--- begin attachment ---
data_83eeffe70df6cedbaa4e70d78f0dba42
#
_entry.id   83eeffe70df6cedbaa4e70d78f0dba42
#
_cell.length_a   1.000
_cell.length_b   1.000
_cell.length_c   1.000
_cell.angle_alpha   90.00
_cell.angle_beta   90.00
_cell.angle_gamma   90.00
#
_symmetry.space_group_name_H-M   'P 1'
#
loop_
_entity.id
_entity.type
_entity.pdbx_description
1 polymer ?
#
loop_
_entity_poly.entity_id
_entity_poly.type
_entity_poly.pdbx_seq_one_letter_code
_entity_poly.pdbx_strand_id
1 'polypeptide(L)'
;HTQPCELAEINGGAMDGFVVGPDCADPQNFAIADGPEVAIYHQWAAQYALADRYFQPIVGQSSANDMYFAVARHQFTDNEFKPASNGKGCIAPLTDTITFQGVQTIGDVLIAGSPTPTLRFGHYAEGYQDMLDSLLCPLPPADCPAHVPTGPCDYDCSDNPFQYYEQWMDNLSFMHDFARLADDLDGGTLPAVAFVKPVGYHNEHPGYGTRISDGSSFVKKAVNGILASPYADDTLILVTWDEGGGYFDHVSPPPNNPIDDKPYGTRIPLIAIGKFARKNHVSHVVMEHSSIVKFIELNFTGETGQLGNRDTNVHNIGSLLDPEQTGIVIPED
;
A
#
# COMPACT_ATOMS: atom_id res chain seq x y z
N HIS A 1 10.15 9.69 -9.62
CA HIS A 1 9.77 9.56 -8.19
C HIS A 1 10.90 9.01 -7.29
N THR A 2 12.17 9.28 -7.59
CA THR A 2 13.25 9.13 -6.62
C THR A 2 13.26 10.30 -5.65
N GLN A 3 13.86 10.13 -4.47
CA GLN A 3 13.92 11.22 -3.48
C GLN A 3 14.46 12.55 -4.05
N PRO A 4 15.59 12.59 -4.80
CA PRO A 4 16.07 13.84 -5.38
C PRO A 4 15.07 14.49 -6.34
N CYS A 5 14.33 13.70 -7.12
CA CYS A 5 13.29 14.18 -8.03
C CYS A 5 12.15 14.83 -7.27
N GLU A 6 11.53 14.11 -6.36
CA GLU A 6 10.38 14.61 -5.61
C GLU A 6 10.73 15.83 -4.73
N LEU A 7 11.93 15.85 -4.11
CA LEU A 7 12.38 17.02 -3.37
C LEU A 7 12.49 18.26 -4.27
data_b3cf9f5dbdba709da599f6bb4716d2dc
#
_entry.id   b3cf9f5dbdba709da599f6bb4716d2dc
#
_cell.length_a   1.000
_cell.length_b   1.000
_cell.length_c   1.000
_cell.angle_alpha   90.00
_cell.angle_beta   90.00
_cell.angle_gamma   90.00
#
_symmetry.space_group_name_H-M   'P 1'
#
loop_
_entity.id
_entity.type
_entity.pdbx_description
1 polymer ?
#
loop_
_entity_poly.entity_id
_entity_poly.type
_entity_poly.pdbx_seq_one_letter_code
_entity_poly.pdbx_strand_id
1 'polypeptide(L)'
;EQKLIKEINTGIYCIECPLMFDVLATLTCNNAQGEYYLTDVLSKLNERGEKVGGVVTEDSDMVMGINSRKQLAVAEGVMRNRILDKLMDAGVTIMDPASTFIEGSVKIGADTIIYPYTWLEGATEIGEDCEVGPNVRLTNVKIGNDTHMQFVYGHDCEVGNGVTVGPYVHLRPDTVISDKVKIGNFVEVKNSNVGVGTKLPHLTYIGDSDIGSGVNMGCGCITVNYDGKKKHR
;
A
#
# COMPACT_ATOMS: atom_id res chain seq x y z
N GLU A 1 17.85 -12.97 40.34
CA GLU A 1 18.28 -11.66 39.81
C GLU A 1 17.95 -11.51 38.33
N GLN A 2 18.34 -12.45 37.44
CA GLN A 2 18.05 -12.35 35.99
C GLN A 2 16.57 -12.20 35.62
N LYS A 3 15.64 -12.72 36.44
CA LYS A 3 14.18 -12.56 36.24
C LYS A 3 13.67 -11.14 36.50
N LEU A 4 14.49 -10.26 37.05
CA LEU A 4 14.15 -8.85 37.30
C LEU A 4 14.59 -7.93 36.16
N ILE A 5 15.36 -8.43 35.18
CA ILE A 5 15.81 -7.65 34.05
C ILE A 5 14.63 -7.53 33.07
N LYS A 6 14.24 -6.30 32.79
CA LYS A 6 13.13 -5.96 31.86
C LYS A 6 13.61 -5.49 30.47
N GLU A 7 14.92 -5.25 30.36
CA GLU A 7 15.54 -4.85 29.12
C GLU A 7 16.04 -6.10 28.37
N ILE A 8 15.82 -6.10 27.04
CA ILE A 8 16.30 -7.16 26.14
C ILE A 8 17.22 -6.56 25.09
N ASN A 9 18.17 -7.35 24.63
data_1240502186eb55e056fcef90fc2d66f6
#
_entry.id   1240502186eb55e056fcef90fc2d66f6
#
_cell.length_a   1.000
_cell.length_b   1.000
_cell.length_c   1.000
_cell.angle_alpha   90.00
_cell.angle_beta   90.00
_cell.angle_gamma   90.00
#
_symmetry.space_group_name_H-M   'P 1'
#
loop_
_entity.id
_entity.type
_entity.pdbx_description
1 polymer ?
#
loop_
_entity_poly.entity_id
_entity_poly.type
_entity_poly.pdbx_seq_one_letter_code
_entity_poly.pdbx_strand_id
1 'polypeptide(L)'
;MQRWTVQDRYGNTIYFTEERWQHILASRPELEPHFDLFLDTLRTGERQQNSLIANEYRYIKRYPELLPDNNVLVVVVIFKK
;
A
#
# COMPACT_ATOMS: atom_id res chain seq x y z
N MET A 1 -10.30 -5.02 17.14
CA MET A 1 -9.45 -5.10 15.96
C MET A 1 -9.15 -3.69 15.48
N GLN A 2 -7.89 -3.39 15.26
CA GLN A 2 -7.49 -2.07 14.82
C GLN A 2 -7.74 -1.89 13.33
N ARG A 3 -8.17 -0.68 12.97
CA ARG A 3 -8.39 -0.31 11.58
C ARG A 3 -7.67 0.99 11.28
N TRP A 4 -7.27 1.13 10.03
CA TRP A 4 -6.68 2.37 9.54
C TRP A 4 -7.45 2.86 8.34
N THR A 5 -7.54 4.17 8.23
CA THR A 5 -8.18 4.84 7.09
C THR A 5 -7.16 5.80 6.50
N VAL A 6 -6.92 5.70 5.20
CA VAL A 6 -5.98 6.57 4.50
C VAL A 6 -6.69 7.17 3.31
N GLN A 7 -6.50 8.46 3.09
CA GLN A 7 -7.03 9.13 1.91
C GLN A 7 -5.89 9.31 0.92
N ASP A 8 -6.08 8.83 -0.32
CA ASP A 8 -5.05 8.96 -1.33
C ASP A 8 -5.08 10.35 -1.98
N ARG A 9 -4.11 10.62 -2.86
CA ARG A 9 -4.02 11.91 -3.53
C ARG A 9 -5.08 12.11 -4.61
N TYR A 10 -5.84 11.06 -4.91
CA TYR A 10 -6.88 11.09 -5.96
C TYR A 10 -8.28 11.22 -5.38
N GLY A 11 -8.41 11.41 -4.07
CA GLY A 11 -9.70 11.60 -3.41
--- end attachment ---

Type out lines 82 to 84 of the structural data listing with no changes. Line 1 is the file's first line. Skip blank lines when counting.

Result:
N GLU A 1 17.85 -12.97 40.34
CA GLU A 1 18.28 -11.66 39.81
C GLU A 1 17.95 -11.51 38.33